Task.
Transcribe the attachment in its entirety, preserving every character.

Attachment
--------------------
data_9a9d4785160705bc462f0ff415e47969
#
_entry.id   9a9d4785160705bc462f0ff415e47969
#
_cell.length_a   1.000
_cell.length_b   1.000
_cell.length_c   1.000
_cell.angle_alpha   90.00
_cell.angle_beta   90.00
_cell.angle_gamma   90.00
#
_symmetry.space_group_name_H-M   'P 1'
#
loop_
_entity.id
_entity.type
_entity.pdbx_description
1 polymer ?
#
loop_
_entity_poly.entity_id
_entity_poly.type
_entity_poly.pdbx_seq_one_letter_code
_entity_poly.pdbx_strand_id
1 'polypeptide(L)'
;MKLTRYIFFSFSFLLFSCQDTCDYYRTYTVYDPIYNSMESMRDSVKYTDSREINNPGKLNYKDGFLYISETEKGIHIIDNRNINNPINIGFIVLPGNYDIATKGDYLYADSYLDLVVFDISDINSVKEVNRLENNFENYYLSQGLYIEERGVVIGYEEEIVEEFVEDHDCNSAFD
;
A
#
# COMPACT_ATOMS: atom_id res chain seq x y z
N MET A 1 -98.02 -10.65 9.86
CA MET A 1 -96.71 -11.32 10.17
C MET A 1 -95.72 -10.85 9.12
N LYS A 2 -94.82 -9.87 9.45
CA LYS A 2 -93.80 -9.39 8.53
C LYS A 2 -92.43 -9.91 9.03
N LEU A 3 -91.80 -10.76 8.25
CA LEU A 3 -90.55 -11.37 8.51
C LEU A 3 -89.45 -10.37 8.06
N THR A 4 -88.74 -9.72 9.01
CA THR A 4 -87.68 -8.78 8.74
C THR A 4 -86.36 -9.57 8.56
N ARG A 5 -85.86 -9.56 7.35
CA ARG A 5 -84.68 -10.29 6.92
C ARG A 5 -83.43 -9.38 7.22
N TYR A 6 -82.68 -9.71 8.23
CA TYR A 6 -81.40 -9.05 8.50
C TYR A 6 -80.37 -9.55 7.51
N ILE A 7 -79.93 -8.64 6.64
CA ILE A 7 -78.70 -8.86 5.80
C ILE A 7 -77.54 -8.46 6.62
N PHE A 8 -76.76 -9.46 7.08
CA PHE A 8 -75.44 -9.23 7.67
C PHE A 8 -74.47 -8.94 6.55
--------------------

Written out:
data_9a9d4785160705bc462f0ff415e47969
#
_entry.id   9a9d4785160705bc462f0ff415e47969
#
_cell.length_a   1.000
_cell.length_b   1.000
_cell.length_c   1.000
_cell.angle_alpha   90.00
_cell.angle_beta   90.00
_cell.angle_gamma   90.00
#
_symmetry.space_group_name_H-M   'P 1'
#
loop_
_entity.id
_entity.type
_entity.pdbx_description
1 polymer ?
#
loop_
_entity_poly.entity_id
_entity_poly.type
_entity_poly.pdbx_seq_one_letter_code
_entity_poly.pdbx_strand_id
1 'polypeptide(L)'
;MKLTRYIFFSFSFLLFSCQDTCDYYRTYTVYDPIYNSMESMRDSVKYTDSREINNPGKLNYKDGFLYISETEKGIHIIDNRNINNPINIGFIVLPGNYDIATKGDYLYADSYLDLVVFDISDINSVKEVNRLENNFENYYLSQGLYIEERGVVIGYEEEIVEEFVEDHDCNSAFD
;
A
#
# COMPACT_ATOMS: atom_id res chain seq x y z
N MET A 1 -98.02 -10.65 9.86
CA MET A 1 -96.71 -11.32 10.17
C MET A 1 -95.72 -10.85 9.12
N LYS A 2 -94.82 -9.87 9.45
CA LYS A 2 -93.80 -9.39 8.53
C LYS A 2 -92.43 -9.91 9.03
N LEU A 3 -91.80 -10.76 8.25
CA LEU A 3 -90.55 -11.37 8.51
C LEU A 3 -89.45 -10.37 8.06
N THR A 4 -88.74 -9.72 9.01
CA THR A 4 -87.68 -8.78 8.74
C THR A 4 -86.36 -9.57 8.56
N ARG A 5 -85.86 -9.56 7.35
CA ARG A 5 -84.68 -10.29 6.92
C ARG A 5 -83.43 -9.38 7.22
N TYR A 6 -82.68 -9.71 8.23
CA TYR A 6 -81.40 -9.05 8.50
C TYR A 6 -80.37 -9.55 7.51
N ILE A 7 -79.93 -8.64 6.64
CA ILE A 7 -78.70 -8.86 5.80
C ILE A 7 -77.54 -8.46 6.62
N PHE A 8 -76.76 -9.46 7.08
CA PHE A 8 -75.44 -9.23 7.67
C PHE A 8 -74.47 -8.94 6.55